Kalgoorlie

Just before we were to catch the train back to Perth, I happened upon a crime scene a block from the Wild West Saloon.  It looked like an episode of CSI-Kalgoorlie or whatever – uniformed cops with POLICE FORENSICS lettered on their backs in discussion with a couple of “suits,” a blue tent covering the body, small numbered yellow flags indicating places where something possibly significant had been discovered, crime scene tape cordoning off the block, two TV crews filming away.   A hundred years ago a body in an alley probably wouldn’t have occasioned nearly as much attention; this really was the Wild West.   Maybe it still is.

We’d come out to Kalgoorlie on The Prospector, Western Australia’s crack train serving communities like this deep in the desert where the gold rush happened in the last decade of the 19th century.  Gold mining is still the main game in town.  It’s what attracts the tourists, but more importantly tons of ore are still being extracted 24/7 at an enormous surface mining pit right outside of town.  The times of the daily dynamite blasts are widely broadcasted and posted all over town.

We’d been told the seven-hour train ride would be boring, but we didn’t find it so.  The seats were comfortable and spaced so that we had plenty of legroom.  There was a bar and café on board serving decent, reasonably priced meals – in fact, a hostess would bring our food and drinks to us if we wished and wouldn’t even accept a tip.  There was a first-rate audio and video system on board and they supplied headphones, just like an airliner.   The country we crossed through was interesting too.  It changed from farms to bush to salt lakes and scrubby desert.  Paralleling the tracks was an above ground pipeline taking water from the coast hundreds of kilometers to the high and totally dry world inland, an engineering marvel conceived and built at the turn of the last century by a legendary entrepreneur named C. Y. O’Connor.   It was the subject of a book I’d read a couple of months ago by Aussie author Robert Drewe, called “The Drowner.”  When the Gold Rush happened, many miners died of typhoid in town from using polluted bore water and many prospectors died of thirst – not usually going out to the gold fields (they’d carry enough water for that) but coming back.  Sad stories.  The pipeline changed all that, but the poor man who fought to get it done never lived to see it work.  When the first test failed, he rode his horse into the surf in Freemantle and blew his brains out.   The Irish are so dramatic.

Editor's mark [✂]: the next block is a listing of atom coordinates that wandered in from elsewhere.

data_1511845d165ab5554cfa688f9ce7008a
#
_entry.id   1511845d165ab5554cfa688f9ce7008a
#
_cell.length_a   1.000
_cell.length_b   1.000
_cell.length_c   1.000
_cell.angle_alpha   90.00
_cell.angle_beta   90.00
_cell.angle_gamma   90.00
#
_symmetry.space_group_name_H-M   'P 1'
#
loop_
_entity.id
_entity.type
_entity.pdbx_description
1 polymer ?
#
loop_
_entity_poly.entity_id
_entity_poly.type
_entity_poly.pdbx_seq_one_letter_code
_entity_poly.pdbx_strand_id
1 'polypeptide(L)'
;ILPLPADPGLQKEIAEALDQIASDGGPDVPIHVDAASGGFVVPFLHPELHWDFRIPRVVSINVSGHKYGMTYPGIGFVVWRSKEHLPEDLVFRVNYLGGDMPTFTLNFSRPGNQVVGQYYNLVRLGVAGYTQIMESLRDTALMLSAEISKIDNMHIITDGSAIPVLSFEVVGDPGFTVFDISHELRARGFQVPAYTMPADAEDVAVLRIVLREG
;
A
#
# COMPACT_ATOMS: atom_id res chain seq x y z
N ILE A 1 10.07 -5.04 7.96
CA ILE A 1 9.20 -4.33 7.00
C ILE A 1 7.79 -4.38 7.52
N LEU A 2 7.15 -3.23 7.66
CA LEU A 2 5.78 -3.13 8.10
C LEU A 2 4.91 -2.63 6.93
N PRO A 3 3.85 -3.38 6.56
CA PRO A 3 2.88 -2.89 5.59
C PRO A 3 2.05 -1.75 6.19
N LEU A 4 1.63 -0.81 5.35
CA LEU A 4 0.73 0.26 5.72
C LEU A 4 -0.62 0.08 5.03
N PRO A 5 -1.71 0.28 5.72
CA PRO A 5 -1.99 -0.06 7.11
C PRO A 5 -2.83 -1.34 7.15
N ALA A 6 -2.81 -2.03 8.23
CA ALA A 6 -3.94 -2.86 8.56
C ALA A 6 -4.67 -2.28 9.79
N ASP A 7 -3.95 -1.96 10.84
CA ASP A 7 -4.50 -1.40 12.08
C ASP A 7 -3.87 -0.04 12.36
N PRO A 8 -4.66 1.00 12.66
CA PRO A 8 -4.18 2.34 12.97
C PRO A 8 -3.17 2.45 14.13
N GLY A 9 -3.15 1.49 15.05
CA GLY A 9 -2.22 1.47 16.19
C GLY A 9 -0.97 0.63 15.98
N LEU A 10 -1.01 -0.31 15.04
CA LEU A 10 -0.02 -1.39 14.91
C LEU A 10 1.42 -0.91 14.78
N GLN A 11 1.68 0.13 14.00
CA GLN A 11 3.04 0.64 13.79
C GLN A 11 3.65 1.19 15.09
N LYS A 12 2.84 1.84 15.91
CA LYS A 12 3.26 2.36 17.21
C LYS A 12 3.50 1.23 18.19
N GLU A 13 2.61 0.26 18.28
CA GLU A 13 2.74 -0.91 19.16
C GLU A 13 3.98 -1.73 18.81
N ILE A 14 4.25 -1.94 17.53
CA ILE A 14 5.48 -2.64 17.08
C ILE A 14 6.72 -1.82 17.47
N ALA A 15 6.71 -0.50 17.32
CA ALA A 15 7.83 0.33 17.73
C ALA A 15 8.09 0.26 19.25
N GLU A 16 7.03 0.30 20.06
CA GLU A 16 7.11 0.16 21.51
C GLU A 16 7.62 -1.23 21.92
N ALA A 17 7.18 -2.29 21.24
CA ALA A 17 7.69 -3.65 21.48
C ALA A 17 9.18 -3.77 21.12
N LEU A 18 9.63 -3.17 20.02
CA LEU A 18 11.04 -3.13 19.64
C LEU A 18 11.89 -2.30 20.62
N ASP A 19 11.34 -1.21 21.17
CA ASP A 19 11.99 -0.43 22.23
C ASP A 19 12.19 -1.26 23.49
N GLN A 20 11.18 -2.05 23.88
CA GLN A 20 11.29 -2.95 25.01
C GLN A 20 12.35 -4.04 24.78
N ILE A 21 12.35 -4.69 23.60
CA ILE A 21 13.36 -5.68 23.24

Last week our hotel in Margaret River, chosen more or less blindly, had turned out to be perfect.  Not so this one.   We came off the train in mid-afternoon and carrying minimal luggage (thank goodness) walked the three blocks to Hannan Street, Kalgoorlie’s main drag.  That’s the street our hotel was on, so we looked around for it.  Unfortunately, it was 1.5 kilometers out of town – a long walk and pretty far out of the action.   Bad choice.  Lesson learned – don’t just look at the street name, check the actual location.   It was an ordinary Best Western, standard motel room.   Nothing charming about it.   The receptionist was a bright, enthusiastic, positive person though, so there was one saving grace.   She recommended a tour for tomorrow from the bewildering selection available and booked it for us.   Meanwhile, she suggested we take a city bus into town center from the bus stop across the street and have a look around for what remained of the afternoon.   We did.